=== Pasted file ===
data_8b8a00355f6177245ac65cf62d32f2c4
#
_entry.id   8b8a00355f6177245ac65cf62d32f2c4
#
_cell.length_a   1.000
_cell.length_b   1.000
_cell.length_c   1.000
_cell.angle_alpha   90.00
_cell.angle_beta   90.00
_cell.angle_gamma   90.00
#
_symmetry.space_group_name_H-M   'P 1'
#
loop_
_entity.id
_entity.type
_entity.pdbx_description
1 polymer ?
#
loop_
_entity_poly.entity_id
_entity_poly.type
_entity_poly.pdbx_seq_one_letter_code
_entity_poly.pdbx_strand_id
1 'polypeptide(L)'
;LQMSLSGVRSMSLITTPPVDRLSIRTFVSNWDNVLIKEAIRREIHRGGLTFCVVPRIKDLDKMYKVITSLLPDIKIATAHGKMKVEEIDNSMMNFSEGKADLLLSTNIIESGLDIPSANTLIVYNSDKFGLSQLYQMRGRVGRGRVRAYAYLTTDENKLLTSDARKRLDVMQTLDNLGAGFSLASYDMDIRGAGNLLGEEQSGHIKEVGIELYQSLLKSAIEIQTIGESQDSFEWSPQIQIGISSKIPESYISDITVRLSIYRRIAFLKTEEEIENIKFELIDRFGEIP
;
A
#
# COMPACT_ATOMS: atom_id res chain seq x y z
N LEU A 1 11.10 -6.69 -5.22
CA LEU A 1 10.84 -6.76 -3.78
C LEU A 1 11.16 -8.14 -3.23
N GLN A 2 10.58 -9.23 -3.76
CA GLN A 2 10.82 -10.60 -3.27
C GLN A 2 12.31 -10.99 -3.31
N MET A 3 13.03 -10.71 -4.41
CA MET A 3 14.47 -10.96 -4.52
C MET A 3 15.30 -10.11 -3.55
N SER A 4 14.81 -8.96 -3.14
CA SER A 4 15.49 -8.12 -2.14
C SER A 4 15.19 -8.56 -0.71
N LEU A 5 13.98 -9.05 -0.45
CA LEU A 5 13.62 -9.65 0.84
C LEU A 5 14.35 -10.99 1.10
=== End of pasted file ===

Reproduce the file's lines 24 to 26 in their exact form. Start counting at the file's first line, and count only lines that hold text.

_entity_poly.pdbx_strand_id
1 'polypeptide(L)'
;LQMSLSGVRSMSLITTPPVDRLSIRTFVSNWDNVLIKEAIRREIHRGGLTFCVVPRIKDLDKMYKVITSLLPDIKIATAHGKMKVEEIDNSMMNFSEGKADLLLSTNIIESGLDIPSANTLIVYNSDKFGLSQLYQMRGRVGRGRVRAYAYLTTDENKLLTSDARKRLDVMQTLDNLGAGFSLASYDMDIRGAGNLLGEEQSGHIKEVGIELYQSLLKSAIEIQTIGESQDSFEWSPQIQIGISSKIPESYISDITVRLSIYRRIAFLKTEEEIENIKFELIDRFGEIP